Michael Lee, a former CGA champion, is honored with his family at each tournament this summer. Lee died from COVID-19 in December.
DENVER — John Lee and his wife Amy stepped up to a microphone at the Colorado Golf Association Senior Four-Ball Championship, holding a framed photograph of their son, Michael.
“This is our son Michael. Michael was the GCA Match Play Champion in 2011,” John said, as he addressed the winners of the season’s opening tournament.
He spoke with a smile on his face as he reminisced about his son’s big win 10 years prior. Michael was a golfer with Greeley Central and later Colorado School of Mines.
“We were on cloud nine that day. It was a perfect day at really a tough-tested golf course,” John said.
“I just wanted someone to win at that point because we had walked 36 holes, but we were glad Mike won,” Amy added.
Then reality set in: Michael wasn’t standing beside them as they presented the award to the champion, this year.
“Michael unfortunately passed away from COVID on December 22nd,” he said over the microphone.
John was stoic in front of the crowd. He spoke with a steady pace and no audible cracks in his voice. When he spoke to me, however, he took breaks to get the words out.
“It’s a big loss for us, for sure, because he was so kind and good to us. He really gave us nothing but proud moments his entire life. Even in his passing, he continues to make us proud,” John said, in between tears. “I like to say that the heart of that champion continues to beat.”
Now, Michael Lee’s heart continues to beat through his late wife, Morgan.
Two weeks after the Four-Ball Championship, the Lee family hosted the inaugural Michael Ray Lee Memorial Golf Tournament to benefit the Michael Ray Lee Foundation. Morgan said her husband would be smiling with the sold-out turnout.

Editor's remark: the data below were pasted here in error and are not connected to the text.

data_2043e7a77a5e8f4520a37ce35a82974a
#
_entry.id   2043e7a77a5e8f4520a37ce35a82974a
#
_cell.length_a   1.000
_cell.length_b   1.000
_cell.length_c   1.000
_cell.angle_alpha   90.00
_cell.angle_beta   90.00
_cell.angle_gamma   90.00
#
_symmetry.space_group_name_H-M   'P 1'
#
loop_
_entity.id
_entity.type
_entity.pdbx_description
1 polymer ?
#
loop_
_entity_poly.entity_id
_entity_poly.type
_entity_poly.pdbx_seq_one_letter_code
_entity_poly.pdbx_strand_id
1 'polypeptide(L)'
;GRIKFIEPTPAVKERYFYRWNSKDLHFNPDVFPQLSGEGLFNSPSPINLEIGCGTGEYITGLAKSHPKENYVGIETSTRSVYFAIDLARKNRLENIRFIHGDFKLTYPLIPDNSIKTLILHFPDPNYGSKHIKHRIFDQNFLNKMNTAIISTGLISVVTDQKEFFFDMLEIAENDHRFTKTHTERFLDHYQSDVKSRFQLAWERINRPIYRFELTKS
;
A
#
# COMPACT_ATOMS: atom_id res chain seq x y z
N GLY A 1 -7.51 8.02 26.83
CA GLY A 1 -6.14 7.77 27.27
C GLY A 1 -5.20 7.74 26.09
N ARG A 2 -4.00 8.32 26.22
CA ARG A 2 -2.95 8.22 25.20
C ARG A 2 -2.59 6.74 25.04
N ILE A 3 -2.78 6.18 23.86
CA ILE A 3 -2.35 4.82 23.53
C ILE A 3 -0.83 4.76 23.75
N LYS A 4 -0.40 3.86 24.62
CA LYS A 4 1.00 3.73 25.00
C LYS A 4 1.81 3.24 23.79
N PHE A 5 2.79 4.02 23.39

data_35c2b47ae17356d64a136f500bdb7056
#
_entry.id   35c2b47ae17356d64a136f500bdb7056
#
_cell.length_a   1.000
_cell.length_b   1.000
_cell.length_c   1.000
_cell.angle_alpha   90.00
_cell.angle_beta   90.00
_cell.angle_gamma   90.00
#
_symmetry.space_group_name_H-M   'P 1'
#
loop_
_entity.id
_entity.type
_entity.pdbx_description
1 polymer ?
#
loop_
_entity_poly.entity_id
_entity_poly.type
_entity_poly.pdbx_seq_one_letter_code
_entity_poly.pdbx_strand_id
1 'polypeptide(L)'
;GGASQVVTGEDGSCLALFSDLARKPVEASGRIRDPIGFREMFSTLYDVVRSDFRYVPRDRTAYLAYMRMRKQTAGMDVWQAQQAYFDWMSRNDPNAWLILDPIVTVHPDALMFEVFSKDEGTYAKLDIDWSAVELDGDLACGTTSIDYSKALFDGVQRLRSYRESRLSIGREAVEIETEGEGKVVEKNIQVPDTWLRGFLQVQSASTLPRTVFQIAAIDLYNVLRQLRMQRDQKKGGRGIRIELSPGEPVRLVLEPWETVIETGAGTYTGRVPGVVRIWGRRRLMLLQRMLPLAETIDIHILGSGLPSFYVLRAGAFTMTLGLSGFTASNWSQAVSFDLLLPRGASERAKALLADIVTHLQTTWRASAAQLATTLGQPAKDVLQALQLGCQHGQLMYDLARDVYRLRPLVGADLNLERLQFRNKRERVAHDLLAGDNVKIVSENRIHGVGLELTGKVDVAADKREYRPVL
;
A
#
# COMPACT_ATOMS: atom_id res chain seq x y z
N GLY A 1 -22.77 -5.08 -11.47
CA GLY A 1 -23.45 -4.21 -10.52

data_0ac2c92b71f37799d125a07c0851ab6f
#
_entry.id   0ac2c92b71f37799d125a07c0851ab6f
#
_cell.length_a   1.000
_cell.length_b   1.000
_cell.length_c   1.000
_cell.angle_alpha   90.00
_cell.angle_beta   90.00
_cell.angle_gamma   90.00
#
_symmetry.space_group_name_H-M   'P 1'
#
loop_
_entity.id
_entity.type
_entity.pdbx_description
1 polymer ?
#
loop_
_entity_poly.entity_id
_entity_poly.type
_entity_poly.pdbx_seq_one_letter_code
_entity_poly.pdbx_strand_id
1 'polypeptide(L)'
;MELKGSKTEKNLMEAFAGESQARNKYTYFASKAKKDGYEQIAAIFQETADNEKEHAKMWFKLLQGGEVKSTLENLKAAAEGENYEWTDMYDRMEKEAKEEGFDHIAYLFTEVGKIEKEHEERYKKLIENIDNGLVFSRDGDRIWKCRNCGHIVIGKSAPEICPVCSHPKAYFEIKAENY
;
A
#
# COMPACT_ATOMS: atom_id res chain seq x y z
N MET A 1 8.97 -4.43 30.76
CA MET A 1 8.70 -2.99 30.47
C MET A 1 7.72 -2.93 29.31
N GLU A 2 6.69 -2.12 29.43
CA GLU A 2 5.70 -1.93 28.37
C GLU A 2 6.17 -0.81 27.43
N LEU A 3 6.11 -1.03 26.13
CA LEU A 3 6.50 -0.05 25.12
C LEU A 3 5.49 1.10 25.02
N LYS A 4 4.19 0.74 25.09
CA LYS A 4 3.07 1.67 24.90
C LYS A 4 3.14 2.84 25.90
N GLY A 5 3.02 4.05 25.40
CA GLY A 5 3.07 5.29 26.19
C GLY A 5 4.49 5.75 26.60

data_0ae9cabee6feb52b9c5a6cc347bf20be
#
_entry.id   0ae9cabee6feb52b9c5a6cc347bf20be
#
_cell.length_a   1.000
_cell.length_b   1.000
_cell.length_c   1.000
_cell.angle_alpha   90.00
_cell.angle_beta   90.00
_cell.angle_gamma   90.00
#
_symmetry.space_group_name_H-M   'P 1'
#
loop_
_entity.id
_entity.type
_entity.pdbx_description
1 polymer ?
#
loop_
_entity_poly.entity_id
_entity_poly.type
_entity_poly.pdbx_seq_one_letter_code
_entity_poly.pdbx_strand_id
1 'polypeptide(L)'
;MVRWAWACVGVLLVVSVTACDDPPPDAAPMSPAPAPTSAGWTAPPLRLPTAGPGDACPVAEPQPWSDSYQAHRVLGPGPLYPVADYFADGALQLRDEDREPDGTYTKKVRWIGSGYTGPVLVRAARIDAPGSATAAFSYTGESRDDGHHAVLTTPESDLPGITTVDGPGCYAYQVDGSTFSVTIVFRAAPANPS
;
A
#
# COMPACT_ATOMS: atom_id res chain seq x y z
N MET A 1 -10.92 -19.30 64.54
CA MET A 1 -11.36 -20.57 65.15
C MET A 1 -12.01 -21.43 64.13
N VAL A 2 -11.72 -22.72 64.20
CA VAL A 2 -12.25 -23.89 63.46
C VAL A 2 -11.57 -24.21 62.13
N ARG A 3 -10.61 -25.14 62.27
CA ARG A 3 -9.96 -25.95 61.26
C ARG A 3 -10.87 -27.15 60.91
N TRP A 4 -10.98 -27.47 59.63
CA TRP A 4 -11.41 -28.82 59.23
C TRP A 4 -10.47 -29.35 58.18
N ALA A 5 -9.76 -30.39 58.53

“I’m most proud of Mike,” she said. “He was an incredible person and there’s no one that can hold a candle to who Mike was. He makes me so proud.”
The tournament raised money for golf and engineering scholarships, and exceeded the Lee family’s expectations. Michael’s legacy and most known personality trait lives on through the trophy’s name.
“The ‘Integrity [Cup]’, I think his brother Joe came up with that name,” Amy said. “We all said that was perfect because that was truly him.”
Joe was also the architect of the tournament.
“I think that [Integrity Cup] describes my brother to a t. He’s a man of integrity and that’s what the game of golf is,” Joe said.
The game of golf has also brought the Lee family some solace through the hardest time of their lives.
“It’s great to be out here on the golf course because that’s where we spent so much time!” John said. “So to come out here and say a few words for the champions, is really heartwarming for us.”
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